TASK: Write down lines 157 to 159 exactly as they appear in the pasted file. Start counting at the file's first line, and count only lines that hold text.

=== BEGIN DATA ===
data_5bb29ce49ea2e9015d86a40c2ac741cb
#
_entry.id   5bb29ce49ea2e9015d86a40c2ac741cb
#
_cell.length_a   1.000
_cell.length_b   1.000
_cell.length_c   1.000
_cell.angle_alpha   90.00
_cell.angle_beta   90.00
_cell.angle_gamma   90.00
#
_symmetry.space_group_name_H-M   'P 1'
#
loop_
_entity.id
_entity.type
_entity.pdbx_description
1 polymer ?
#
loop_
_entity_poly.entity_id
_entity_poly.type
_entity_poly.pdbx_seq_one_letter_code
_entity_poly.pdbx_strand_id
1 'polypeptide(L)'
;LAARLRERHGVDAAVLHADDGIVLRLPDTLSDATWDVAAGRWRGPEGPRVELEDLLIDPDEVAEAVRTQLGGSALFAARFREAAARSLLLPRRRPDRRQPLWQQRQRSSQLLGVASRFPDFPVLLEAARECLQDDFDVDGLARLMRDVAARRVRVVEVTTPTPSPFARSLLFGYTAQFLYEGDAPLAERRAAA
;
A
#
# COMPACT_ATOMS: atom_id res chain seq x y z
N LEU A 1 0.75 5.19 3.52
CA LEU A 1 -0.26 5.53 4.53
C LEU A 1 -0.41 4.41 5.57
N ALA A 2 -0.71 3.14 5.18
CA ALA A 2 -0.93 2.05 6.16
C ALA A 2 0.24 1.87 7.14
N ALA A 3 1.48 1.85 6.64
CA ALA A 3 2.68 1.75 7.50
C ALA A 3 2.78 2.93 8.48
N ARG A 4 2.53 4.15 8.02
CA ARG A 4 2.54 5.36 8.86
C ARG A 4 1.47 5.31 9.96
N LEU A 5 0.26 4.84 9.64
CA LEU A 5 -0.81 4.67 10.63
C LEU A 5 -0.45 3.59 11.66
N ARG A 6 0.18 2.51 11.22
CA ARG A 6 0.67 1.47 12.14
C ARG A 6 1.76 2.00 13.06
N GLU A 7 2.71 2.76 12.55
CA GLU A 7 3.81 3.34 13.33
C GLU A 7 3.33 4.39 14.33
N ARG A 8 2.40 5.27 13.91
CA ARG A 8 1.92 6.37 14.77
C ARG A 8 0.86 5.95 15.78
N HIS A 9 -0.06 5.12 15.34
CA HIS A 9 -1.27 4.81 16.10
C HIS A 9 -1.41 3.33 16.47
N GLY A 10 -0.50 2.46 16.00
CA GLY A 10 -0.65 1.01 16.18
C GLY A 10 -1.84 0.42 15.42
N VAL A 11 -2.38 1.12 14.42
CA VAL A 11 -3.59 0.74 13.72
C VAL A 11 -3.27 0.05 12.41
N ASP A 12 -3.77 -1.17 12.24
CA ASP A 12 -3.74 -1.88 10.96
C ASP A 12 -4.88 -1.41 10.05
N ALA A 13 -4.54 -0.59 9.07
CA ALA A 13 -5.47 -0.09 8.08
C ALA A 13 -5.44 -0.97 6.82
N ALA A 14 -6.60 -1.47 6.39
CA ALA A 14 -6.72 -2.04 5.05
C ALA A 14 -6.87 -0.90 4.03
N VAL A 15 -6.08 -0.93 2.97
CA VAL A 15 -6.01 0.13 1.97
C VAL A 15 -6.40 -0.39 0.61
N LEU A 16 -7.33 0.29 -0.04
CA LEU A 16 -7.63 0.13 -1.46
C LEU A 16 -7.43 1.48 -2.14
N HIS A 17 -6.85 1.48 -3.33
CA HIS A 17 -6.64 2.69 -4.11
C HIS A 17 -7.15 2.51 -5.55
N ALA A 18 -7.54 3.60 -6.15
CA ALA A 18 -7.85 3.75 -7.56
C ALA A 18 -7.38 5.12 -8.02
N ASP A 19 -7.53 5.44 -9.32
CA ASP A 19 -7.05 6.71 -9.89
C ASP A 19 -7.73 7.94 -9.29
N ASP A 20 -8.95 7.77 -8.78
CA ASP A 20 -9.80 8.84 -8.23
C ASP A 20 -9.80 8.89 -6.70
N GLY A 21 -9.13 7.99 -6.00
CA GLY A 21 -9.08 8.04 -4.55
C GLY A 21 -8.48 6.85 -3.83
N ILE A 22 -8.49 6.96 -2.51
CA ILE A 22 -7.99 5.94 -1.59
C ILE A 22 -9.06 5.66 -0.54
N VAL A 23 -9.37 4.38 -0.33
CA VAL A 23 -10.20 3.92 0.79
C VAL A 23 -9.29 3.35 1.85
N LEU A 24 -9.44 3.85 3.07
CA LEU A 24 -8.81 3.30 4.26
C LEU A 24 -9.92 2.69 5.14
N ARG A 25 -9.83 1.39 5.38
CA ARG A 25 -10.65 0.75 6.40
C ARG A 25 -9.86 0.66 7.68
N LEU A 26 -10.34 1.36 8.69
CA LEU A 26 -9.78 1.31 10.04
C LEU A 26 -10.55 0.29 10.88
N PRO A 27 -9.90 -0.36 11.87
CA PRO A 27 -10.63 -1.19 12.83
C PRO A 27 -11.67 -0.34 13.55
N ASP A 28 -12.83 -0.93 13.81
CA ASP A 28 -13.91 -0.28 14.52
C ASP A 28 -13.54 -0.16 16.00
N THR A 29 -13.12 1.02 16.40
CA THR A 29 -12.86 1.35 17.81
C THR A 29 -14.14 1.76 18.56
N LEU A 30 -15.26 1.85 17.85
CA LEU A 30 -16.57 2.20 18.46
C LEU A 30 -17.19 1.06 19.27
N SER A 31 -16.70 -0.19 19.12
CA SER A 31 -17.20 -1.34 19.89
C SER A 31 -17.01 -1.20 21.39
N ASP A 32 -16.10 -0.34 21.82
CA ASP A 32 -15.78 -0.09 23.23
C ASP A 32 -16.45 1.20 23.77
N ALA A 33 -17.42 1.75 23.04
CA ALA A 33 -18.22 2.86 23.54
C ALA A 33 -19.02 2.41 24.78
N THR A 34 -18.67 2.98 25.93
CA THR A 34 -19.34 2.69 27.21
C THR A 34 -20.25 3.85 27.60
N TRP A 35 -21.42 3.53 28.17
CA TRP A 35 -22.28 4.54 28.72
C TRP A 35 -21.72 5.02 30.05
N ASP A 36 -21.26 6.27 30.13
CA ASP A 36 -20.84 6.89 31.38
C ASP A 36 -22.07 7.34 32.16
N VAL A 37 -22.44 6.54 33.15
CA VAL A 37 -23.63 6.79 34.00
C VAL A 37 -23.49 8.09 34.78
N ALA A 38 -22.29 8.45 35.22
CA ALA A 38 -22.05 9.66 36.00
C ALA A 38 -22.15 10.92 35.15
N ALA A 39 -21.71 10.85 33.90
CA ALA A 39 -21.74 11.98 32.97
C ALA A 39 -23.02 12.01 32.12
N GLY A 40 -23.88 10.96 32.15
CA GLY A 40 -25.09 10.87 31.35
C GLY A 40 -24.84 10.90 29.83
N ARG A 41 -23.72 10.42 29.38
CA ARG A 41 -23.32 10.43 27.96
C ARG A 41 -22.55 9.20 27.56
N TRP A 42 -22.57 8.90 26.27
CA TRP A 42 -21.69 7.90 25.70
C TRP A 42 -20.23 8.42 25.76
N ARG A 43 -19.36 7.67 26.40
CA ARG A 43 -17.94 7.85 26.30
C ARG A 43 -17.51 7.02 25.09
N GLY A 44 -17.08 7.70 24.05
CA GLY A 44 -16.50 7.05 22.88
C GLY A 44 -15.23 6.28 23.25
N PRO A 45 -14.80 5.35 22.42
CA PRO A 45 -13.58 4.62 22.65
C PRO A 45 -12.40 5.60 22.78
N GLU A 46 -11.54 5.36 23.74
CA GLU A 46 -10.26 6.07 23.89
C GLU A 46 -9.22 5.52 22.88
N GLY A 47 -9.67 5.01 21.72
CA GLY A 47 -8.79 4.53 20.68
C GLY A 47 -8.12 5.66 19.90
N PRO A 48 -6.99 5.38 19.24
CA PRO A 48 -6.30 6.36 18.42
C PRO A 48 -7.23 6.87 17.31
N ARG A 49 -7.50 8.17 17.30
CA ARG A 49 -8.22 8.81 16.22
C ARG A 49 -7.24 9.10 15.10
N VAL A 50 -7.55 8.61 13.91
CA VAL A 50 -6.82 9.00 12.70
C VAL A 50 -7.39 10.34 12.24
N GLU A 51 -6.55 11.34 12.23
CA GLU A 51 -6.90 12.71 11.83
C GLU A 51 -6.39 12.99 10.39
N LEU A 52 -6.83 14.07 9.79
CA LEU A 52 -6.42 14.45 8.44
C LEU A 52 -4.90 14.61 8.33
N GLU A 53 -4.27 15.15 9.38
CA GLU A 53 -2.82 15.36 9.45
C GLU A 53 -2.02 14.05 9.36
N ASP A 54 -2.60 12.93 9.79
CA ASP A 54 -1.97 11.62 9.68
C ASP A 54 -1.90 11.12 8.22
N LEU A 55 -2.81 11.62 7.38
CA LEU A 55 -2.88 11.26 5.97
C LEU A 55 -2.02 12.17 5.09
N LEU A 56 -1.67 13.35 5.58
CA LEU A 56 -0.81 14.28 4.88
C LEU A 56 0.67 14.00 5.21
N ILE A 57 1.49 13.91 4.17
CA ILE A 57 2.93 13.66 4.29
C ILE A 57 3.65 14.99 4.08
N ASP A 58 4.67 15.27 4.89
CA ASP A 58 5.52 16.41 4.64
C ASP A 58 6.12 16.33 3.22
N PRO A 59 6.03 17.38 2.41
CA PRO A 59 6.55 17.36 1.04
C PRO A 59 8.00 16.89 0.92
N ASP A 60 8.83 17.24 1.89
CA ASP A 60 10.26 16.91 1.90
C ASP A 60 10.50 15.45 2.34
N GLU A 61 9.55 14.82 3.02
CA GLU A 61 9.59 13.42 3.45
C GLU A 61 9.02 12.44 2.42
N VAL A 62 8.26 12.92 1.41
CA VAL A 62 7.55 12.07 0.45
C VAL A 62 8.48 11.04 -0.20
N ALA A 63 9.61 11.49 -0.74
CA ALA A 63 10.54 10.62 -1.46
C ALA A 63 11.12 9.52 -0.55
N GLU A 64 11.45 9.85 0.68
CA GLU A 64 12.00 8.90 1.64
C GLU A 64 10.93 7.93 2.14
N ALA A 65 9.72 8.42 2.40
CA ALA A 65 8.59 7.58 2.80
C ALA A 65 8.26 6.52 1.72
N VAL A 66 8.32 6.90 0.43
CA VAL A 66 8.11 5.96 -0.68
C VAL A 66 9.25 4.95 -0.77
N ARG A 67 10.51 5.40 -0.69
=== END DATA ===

N ARG A 43 -19.36 7.67 26.40
CA ARG A 43 -17.94 7.85 26.30
C ARG A 43 -17.51 7.02 25.09